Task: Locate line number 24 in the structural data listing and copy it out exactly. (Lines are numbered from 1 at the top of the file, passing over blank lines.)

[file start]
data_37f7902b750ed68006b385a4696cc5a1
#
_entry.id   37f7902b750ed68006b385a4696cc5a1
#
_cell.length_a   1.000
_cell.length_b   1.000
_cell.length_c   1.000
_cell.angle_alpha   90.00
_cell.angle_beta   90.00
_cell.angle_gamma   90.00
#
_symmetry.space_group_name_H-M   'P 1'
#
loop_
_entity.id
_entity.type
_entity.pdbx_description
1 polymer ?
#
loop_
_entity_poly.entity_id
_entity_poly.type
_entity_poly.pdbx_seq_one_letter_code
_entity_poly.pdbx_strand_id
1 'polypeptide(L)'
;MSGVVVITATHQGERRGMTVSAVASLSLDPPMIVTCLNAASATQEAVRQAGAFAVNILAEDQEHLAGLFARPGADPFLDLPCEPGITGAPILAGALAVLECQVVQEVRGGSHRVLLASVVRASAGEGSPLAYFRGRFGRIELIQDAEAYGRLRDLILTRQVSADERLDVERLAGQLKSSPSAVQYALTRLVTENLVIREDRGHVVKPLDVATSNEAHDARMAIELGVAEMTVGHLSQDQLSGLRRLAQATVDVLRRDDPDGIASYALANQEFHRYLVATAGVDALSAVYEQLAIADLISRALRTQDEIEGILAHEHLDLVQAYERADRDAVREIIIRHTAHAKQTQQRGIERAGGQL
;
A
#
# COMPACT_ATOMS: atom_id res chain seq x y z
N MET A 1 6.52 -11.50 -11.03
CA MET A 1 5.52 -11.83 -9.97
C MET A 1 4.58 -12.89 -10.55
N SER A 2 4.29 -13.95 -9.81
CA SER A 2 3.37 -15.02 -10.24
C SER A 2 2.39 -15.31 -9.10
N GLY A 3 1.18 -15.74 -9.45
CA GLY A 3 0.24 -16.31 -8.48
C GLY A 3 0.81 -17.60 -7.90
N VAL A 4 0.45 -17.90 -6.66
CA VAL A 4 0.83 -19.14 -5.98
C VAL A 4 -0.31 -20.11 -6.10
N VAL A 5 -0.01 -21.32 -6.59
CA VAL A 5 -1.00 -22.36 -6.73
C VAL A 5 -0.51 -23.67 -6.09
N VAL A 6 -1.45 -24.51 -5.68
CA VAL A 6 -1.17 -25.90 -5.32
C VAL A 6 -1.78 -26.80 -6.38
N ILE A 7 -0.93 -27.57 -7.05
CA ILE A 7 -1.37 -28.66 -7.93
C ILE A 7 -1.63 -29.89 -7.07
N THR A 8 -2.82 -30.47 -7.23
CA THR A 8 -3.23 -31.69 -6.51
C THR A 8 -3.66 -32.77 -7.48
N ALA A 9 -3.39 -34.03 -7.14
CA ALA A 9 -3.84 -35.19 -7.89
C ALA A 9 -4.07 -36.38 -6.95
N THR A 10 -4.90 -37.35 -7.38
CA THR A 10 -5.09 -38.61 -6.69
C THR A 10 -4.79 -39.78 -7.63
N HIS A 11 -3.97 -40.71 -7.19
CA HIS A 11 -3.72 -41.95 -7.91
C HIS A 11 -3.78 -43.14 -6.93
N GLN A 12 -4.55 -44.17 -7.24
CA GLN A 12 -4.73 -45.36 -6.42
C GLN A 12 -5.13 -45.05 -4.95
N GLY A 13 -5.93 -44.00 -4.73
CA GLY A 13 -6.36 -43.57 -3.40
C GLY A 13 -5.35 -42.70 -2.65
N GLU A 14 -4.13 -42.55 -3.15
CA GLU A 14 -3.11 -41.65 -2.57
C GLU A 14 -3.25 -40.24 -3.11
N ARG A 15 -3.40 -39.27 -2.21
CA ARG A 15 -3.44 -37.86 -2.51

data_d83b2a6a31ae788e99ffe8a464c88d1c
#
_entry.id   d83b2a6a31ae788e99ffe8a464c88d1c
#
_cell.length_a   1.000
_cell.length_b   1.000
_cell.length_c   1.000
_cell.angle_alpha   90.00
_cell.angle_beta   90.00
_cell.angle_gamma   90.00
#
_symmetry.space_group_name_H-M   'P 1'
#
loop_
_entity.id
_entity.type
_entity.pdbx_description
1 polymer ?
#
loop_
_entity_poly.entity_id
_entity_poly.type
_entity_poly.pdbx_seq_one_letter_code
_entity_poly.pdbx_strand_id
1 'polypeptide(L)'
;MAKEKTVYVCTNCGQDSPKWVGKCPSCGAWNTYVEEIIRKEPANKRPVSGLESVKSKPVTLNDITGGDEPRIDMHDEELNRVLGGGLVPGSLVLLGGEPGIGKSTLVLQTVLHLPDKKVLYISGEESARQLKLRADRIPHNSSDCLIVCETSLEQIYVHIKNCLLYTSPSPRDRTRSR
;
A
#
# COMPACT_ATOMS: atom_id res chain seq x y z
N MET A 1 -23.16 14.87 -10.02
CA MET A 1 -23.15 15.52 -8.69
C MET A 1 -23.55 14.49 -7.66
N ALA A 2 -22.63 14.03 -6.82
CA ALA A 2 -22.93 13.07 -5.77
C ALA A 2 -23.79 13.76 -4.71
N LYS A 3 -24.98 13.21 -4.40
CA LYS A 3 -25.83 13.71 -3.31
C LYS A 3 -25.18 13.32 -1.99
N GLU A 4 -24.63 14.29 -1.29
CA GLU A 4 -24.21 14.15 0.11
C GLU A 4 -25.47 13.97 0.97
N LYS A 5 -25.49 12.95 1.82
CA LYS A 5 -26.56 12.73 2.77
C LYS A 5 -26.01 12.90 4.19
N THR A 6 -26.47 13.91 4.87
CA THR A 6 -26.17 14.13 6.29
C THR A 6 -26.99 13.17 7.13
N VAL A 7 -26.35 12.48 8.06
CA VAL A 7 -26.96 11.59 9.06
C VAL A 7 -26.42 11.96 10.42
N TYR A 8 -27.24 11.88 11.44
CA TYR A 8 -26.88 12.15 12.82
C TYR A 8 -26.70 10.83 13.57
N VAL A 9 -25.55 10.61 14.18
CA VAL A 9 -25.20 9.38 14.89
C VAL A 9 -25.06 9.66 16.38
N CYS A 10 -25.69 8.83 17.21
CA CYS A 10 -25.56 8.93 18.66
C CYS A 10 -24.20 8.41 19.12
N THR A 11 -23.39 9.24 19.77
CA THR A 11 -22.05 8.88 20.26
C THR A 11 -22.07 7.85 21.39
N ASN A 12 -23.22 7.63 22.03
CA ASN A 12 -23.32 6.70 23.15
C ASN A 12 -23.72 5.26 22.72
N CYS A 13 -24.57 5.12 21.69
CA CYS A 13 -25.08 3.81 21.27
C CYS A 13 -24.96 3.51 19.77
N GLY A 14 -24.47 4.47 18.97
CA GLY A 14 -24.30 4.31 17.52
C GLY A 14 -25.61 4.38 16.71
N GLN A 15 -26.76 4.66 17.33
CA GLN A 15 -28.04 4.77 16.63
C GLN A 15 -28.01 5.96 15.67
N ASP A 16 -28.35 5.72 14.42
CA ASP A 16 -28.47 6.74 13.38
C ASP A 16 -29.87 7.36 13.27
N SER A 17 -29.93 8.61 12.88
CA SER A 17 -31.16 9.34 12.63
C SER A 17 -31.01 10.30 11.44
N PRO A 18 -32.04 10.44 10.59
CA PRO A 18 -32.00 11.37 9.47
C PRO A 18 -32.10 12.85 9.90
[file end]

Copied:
_entity_poly.pdbx_strand_id